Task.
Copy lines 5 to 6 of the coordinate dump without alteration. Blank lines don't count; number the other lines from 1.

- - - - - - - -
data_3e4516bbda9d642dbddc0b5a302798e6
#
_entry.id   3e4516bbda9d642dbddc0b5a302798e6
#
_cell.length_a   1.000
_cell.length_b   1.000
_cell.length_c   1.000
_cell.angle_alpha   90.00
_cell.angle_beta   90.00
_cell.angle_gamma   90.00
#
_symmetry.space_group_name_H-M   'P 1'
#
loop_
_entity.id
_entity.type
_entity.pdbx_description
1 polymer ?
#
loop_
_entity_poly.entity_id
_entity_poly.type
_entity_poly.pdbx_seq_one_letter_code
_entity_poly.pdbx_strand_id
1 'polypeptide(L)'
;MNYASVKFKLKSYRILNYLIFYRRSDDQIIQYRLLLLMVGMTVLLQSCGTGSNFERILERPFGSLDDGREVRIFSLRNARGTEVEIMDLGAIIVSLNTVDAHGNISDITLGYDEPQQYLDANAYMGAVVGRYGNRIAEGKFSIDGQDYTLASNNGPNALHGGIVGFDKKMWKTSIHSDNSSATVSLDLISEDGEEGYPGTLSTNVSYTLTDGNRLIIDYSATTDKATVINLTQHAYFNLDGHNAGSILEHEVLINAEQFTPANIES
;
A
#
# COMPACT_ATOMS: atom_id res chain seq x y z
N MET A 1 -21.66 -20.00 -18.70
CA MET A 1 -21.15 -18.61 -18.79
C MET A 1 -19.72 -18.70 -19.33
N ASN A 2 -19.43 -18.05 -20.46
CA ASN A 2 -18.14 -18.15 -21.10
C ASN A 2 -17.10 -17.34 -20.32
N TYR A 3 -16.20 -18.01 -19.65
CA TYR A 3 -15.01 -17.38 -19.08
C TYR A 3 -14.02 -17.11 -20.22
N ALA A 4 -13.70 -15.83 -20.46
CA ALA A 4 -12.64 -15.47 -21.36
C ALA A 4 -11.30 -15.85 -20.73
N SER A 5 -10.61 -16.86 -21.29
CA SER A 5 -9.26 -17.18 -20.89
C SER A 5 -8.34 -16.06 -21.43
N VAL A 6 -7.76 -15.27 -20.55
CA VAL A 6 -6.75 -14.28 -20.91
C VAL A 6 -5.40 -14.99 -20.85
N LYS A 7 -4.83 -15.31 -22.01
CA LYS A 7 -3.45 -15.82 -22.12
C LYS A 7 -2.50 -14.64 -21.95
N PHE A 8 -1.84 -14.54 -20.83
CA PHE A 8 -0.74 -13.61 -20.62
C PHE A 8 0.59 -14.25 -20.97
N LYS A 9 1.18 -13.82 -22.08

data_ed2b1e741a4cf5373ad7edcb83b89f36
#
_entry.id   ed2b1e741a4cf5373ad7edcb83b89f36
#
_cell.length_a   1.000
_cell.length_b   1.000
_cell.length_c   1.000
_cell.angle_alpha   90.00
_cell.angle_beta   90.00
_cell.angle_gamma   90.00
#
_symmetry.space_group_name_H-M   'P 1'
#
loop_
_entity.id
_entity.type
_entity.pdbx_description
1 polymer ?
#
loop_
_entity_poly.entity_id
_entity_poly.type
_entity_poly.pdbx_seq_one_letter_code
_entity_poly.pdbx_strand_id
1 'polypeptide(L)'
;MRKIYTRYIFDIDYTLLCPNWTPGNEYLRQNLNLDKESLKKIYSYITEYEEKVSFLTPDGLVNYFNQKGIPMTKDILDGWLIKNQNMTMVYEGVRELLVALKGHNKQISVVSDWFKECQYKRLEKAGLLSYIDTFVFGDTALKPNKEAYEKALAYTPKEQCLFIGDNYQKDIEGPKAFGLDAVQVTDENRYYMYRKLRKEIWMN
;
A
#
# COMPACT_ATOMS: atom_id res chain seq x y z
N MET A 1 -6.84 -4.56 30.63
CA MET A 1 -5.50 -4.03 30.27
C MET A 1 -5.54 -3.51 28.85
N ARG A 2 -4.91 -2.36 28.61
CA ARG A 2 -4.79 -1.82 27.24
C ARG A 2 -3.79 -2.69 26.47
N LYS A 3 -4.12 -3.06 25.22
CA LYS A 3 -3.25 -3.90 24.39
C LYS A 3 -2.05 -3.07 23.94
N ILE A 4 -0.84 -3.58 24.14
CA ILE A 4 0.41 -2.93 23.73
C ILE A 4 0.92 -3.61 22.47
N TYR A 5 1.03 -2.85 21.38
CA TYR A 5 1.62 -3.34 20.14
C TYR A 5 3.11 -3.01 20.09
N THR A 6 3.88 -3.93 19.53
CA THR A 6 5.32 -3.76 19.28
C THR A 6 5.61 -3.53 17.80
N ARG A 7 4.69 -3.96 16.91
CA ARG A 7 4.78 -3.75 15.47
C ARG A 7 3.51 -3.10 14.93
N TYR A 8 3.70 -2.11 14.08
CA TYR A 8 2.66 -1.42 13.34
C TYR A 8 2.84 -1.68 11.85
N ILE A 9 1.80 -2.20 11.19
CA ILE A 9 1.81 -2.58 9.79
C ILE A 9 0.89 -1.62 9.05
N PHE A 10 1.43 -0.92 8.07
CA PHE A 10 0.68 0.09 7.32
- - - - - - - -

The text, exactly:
_cell.length_a   1.000
_cell.length_b   1.000